Part history, part celebration, part elegy—this book explores the evolving relationship between technology, drawing, and architectural renderings. (Did you know that a German carpenter, Friedrich Staedtler, established the basic form of the modern pencil in 1662?) In particular, I recommend the essay by architect Paul Emmons, “The Lead Pencil: Lever of the Architect’s Imagination.” Emmons takes care to distinguish imagination in general from what he terms “the material imagination,” i.e., imagination informed by physical engagement with the material world. One intriguing passage: “Systems such as computer drawing programs threaten to eliminate the material imagination in their production of simulacra. Since computer-aided designers know only through sight, not through touch, they cannot understand the differences between the visual and physical world and project between them.”

Memo to the book designer: reversing text typography out of full-bleed metallic silver spreads does a disservice to both your readers and authors. To avoid the glare as I read I find that I must continually tilt the book like some kind of dowser looking for water. In addition, I am one of those readers who likes to mark my pages and underline passages; silver ink resists any attempts to do either.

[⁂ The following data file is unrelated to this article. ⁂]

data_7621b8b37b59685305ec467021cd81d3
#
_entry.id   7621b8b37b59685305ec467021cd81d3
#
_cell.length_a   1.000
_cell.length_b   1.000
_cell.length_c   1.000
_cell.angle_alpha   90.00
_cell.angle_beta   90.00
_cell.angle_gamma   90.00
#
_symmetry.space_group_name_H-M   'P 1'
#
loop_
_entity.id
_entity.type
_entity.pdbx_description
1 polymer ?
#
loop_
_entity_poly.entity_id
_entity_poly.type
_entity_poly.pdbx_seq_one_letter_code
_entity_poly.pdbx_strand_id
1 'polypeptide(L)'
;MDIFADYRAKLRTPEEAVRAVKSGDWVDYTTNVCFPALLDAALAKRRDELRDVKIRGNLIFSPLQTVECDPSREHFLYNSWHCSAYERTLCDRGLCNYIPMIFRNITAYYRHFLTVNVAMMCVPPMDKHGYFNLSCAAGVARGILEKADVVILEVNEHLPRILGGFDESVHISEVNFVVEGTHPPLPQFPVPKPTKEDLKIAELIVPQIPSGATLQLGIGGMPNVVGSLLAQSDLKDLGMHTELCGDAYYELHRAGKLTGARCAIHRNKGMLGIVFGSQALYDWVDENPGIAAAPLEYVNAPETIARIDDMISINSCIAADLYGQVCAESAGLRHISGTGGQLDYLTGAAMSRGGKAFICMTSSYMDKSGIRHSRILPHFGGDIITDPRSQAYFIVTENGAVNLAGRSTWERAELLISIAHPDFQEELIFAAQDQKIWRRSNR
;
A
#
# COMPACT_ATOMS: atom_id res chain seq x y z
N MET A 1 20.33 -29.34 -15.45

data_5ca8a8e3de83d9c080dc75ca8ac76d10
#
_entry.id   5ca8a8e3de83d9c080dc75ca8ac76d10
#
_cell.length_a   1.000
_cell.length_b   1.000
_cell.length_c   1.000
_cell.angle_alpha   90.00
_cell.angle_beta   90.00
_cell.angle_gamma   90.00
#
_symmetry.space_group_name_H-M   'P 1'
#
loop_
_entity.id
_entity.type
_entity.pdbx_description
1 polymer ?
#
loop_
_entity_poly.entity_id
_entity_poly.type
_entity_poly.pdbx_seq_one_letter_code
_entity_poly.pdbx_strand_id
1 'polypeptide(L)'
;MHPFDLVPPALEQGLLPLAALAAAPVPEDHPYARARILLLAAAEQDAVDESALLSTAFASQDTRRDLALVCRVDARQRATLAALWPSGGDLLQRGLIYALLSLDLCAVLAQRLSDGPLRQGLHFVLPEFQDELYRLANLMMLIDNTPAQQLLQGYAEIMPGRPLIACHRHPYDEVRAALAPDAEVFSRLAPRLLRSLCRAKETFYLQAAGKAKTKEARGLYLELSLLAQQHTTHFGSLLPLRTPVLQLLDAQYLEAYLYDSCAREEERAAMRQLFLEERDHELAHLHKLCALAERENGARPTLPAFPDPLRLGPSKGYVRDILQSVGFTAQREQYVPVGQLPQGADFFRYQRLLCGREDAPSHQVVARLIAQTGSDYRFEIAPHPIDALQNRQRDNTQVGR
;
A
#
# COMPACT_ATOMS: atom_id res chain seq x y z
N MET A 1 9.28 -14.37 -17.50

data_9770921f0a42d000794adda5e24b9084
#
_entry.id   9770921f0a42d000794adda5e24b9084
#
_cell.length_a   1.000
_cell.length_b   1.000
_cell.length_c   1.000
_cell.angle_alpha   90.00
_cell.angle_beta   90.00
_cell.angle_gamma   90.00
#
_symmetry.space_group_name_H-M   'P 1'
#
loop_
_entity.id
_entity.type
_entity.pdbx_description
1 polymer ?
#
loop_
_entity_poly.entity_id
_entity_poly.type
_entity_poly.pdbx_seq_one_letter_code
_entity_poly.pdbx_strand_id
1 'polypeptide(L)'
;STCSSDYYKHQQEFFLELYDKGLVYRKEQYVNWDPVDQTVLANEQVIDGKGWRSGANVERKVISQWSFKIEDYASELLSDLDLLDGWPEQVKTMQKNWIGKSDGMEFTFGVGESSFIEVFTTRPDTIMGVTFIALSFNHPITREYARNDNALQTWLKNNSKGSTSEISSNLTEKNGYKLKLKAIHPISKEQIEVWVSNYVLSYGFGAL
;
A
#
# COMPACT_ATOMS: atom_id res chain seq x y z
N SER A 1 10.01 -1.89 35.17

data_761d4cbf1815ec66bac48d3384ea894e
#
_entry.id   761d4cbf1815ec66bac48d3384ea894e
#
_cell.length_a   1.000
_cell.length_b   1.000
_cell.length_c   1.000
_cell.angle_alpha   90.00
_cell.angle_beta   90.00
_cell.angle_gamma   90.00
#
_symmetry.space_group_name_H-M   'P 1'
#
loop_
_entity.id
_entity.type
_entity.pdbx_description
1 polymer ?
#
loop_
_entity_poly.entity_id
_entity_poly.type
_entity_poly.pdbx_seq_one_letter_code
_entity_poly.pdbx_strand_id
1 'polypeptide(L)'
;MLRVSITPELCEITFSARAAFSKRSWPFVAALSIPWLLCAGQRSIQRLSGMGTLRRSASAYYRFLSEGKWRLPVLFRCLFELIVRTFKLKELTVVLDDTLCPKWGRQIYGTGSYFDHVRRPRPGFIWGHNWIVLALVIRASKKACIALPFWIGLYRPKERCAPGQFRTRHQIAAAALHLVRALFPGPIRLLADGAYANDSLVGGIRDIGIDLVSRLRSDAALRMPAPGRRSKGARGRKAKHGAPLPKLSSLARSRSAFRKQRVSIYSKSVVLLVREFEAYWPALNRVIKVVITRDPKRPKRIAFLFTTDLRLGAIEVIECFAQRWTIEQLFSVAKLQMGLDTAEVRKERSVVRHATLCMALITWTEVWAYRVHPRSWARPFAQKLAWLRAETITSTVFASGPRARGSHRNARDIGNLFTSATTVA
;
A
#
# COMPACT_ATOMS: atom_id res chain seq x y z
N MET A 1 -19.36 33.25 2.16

Alastair Reid

Poet Alastair Reid exploits the often tenuous relationship between words and meaning in Ounce, Dice, Trice. He takes particular pleasure in the musicality of words—whether real or invented—and so this is a book best read aloud. Ben Shahn’s illustrations are a delight.

John Berger